By 3:15 pm, all the copies of On the trail of Genghis Khan had been sold out. A person who was visiting from Chittagong borrowed money to buy the book that cost Tk799. “I had to buy it. His speech was so inspirational,” said Aumit, who had come from Chittagong to attended the much-awaited festival this year.
Like Aumit, many were awed by Tim Cope’s session on the second day of the Lit Fest. In an enlightening session titled the same as his epic book, Cope talked about his three year-long epic journey from Mongolia to Hungary where he crossed 6,000 miles on horseback.
Vivek Menezes facilitated the hour-long session.
Tim talked about his passion for travelling and exploring the wilderness. To him, the wilderness is his ultimate playground where he can fully engage in his soul-searching.
“I have been fascinated with places which have vast arenas. I wanted to learn the nomadic style of living and that’s why I undertook the journey of traversing through the vast arena of Mongolia and Central Asia.”
He said that the whole point of the journey was to ride the tough steppe horses that once carried Mongols into Europe and beyond. “The descendants of those original wild horses, the steppe horses, have to forage for themselves all year round. These horses are the only kind that can tolerate the extreme weather on the steppe – a thoroughbred for example wouldn’t last two days on the Mongolian steppe in winter.”
He said that the dangers and challenges on this journey were varied. “As a novice horseman, the horses themselves presented some serious risks – one of the things I was scared most of initially, was falling off and injuring myself and having the horses abandon me in the wild open lands of the steppe (especially in the depths of winter).”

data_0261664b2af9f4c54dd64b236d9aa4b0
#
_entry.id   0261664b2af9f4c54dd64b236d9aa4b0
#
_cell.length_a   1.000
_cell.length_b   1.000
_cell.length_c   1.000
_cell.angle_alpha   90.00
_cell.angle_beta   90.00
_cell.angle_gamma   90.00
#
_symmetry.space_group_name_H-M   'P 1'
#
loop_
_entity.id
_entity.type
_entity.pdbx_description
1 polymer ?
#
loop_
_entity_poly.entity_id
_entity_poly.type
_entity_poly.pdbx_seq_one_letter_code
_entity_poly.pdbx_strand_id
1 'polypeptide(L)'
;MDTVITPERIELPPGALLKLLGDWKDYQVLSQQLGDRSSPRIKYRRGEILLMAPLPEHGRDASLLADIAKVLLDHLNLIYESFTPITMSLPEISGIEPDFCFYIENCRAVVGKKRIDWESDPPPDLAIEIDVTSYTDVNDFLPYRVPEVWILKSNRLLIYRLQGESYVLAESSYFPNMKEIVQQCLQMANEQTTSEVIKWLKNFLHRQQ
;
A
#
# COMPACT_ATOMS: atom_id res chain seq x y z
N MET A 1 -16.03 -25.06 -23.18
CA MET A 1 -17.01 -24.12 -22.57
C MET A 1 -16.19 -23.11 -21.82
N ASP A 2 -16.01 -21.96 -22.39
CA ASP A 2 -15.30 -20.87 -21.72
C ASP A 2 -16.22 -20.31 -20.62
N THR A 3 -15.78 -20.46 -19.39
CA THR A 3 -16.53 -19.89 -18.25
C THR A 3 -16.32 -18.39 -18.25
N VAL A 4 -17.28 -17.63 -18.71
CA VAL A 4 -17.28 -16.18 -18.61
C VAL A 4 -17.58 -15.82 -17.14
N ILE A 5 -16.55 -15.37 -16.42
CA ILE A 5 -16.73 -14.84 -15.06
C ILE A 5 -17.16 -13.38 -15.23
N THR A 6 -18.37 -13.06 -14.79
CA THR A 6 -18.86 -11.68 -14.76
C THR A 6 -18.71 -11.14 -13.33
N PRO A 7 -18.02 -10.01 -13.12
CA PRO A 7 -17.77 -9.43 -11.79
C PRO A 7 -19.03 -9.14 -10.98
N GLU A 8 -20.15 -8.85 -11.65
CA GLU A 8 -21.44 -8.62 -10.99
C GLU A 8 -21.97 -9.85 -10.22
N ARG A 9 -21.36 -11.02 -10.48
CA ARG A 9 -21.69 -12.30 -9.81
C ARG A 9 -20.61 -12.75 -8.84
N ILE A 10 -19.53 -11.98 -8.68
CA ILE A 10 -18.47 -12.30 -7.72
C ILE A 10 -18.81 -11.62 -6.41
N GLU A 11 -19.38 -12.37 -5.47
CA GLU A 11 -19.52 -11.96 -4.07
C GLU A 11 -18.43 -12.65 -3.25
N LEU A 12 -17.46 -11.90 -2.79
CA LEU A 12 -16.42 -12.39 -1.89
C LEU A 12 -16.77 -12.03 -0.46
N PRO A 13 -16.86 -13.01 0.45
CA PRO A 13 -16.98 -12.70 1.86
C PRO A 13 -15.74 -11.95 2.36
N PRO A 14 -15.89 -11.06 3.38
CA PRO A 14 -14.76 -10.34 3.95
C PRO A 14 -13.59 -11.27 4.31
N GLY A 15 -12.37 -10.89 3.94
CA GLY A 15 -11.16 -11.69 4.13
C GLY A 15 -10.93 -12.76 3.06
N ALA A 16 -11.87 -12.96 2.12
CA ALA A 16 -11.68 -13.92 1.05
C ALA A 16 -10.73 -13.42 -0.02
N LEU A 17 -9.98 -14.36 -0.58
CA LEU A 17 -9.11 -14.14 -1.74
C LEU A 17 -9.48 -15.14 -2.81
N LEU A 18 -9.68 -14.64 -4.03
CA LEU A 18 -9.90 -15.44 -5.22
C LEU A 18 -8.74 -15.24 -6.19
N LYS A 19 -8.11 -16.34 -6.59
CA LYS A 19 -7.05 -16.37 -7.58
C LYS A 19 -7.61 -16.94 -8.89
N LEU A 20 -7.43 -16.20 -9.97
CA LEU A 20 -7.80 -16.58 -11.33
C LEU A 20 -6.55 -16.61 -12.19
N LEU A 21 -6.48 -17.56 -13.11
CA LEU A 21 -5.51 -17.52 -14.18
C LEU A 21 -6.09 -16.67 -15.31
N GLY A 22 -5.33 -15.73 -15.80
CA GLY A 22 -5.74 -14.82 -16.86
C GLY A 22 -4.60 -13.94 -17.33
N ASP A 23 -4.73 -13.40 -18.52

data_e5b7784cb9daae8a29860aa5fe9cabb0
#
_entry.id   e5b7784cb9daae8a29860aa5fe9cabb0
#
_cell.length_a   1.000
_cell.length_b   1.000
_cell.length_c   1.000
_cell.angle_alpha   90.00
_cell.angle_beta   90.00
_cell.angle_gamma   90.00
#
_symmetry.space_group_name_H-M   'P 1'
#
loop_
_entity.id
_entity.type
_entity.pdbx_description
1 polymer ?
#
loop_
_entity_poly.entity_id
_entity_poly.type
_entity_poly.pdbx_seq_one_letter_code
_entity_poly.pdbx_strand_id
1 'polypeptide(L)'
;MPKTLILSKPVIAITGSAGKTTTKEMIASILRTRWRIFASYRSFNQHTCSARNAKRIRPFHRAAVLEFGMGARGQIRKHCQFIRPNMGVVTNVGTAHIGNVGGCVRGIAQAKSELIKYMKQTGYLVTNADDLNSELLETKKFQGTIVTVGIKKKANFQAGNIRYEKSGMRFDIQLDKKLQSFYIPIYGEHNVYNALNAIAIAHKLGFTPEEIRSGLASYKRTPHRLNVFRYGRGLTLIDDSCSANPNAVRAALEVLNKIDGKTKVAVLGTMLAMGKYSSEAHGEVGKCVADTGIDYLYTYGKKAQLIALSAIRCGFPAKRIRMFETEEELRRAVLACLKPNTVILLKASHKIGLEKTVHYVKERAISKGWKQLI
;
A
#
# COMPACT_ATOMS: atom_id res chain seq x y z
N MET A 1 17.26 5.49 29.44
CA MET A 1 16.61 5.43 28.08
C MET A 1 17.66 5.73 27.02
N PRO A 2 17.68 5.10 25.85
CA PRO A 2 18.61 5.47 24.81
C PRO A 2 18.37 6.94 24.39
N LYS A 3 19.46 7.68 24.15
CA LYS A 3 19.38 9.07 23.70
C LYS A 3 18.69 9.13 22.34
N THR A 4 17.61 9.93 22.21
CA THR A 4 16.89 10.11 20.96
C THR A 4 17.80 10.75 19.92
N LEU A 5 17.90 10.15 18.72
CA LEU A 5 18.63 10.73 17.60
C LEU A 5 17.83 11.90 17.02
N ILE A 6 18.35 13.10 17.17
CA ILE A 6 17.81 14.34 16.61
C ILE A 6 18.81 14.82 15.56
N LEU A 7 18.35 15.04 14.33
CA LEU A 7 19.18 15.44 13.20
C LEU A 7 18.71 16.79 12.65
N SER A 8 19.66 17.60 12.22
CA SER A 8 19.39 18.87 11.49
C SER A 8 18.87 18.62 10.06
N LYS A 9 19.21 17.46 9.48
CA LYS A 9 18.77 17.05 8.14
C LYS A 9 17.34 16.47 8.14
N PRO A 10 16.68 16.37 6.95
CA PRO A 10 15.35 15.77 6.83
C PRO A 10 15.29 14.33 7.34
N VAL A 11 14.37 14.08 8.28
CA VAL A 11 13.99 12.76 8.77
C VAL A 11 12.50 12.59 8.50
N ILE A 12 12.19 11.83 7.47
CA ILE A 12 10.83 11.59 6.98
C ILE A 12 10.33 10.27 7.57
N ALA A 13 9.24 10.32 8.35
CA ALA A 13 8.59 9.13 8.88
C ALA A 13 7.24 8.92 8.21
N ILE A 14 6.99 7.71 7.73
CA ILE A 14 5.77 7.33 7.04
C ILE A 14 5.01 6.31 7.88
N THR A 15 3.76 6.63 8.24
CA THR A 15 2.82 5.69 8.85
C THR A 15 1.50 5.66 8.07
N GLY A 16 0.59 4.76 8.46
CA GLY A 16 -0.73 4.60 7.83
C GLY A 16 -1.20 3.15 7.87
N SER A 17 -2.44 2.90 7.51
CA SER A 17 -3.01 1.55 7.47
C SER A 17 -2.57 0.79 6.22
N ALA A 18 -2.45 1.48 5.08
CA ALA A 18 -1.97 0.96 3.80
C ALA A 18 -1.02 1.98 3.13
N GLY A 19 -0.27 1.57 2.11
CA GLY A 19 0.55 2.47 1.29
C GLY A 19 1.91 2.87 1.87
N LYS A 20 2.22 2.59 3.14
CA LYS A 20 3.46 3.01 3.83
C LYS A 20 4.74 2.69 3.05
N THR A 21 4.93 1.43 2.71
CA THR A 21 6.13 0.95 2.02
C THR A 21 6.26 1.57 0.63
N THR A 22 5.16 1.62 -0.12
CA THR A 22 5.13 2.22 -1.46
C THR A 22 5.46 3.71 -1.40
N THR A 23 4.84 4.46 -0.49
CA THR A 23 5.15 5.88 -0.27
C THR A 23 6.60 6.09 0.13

“This never transpired, but in the course of my journey, looking after the horses in all manner of conditions proved to be one of the greatest difficulties. Horse rustling was a major issue as I’ve already mentioned – as they say in Russian, the most dangerous wolf is that which walks on two legs.”
He said that the hardest moment in his journey was the least expected. “Having travelled for two-and-a-half years and with the toughest terrain and majority of distance behind me, I was in Southern Ukraine heading into winter when, via satellite phone, I discovered that my father, Andrew Cope, had just been killed in a tragic car accident. I left my horses for Australia immediately. Dad’s influence had been a huge factor in my decision to pursue a life of travel and adventure.”
“The irony for me at that stage could not have been starker – here I was living an adventure that had so many inherent risks that many would consider it ‘dangerous’, yet my father had been killed just 50km from home in a car! To deal with his death I drew on much of what I had learnt from the nomads about the transience of life.”
He said that the nomadic way of life has taught him to love the simplicity of people’s lifestyle. “Travelling is addictive. Once you start doing that, you just cannot get rid of that.”